The Burka Avenger – A Look At Pakistan’s First SuperHeroine

Jul 26, 2013 by     Comments Off on The Burka Avenger – A Look At Pakistan’s First SuperHeroine    Posted under: Screenplay

A special thanks to Pitch Media Inc. for their contribution towards this feature.

With the United Nation’s ‘Education For All’ campaign up and running, and the ‘Malala – heroine or  agent’ debates in full swing on social networks, the always-opportunist Geo TV network could not have picked a better time to launch their latest venture. Pakistan’s largest enterprise in the infotainment industry has shown why it is among the heavyweight setups of the country. The action-comedy animated series, Burka Avenger, which is to premier next month is already a hot topic on blogs, internet forums and social websites.


Set in the imaginary city of Halwapur somewhere in Northern Pakistan, Burka Avenger is the story of an ordinary school-teacher named Jiya, who is just not that ordinary. Taught by her father in the ancient (maybe not that ancient) art of Takht Kabaddi, Jiya is highly trained in battle and can use mere pens and books as lethal weapons against her opponents. When she is not teaching her students, Jiya dons a black ninja-like Burka and fights the villainous characters in her town who are of course, up to no good.

In the pilot, two of the main antagonists of the series pool forces to shut down the girls’ school in the city, only to see their attempt thwarted by the Burka Avenger’s theatrical Neo-like heroics. The first episode highlights the aim of the series – to emphasize the importance of girls’ education and teach children other lessons, such as protecting the environment and not discriminating against others. The mastermind behind the series, Haroon Rashid (yes, the Awaz wala Haroon), emphasized this when he pointed out,

“Each one of our episodes is centered on a moral note, which sends out strong social messages to kids. But it is cloaked in pure entertainment, laughter, action and adventure.”

Most of the controversy surrounding the series has been about the veil that the protagonist slips into when she transforms into her alter ego. To some liberal minds, the burka is a symbol of oppression for women, and a veiled character for young girls to look up to as their role model. Haroon, who apparently, has everything figured out, clarified that too,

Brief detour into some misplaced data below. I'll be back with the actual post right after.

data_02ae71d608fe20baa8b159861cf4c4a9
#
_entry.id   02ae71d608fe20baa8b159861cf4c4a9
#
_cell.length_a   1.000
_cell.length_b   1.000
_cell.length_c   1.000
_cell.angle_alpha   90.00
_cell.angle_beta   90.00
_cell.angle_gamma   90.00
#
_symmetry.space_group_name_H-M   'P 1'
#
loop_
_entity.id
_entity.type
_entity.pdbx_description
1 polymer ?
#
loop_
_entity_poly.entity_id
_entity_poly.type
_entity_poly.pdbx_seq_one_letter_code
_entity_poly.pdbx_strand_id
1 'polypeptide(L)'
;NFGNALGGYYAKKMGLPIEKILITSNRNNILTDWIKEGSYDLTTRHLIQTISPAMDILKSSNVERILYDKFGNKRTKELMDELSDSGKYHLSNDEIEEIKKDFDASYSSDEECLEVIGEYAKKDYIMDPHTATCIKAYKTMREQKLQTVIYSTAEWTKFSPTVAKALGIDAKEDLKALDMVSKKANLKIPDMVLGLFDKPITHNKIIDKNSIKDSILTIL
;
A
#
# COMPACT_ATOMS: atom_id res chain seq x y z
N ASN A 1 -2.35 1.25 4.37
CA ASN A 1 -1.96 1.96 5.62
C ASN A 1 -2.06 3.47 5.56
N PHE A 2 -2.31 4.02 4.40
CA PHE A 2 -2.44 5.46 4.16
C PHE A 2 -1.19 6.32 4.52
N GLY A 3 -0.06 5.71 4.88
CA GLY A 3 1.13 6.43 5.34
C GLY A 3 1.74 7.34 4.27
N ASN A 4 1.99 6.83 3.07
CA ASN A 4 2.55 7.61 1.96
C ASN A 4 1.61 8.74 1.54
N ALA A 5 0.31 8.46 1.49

“It’s not a sign of oppression. She is using the burka to hide her identity like other superheroes. Since she is a woman, we could have dressed her up like Catwoman or Wonder Woman, but that probably wouldn’t have worked in Pakistan.”

You don’t say, Mr. Rashid?

The first few records from the soundtrack are also out, and the team has indeed done a commendable job with it too. Haroon (himself) and the young rapper Adil Omar collaborate to bring us the most badass theme song for a cartoon show ever: Lady in Black, whose catchy chorus goes ‘Don’t mess with the lady in black, when she’s on the attack!’ Haroon also features on the rock band Qayaas’s Vadero Pajero which is an intro to, and titled same as the name as one of the series’ prime antagonists. The third track to be released was InQishaaf’s raw single Belagaam, which will be used in the show’s fight sequences.

Inqishaaf’s Shariq Khan spoke about being a part of the series in kind words,

“Burka Avenger has artists like Haroon, Ali Azmat, Ali Zafar, Josh, QB, Adil Omer & Jarrar associated to it. Standing in the same category is pretty awesome! I feel privileged that Haroon trusted me with his song. It was a lot of fun working with Adil and Haroon. They are both extremely professional and dedicated individuals. Lady in Black is definitely the most amazing theme song for a cartoon.”

With the show’s premier drawing closer as July comes to an end, this 21-year old reporter can hardly contain his excitement, as Pakistan’s first original superheroine makes her debut on the television screens around the country. Hopefully, the Burka Avenger will live up to our expectations and will be a form of healthy entertainment for both kids and adults alike, also passing the moral memos to our kids which they, arguably today, are in dire need of.

The Author

Ali Qamber is an engineering student at PNEC, NUST. He is a certified maila from St. Patricks High and lives, loves and wastes his time in Karachi. Besides writing useless stuff such as above, he also enjoys the finer things in a Karachiite's life, like night-cricket, hangouts at the beach and strikes. Find him on twitter (@qamberger) or facebook (saliqamber).

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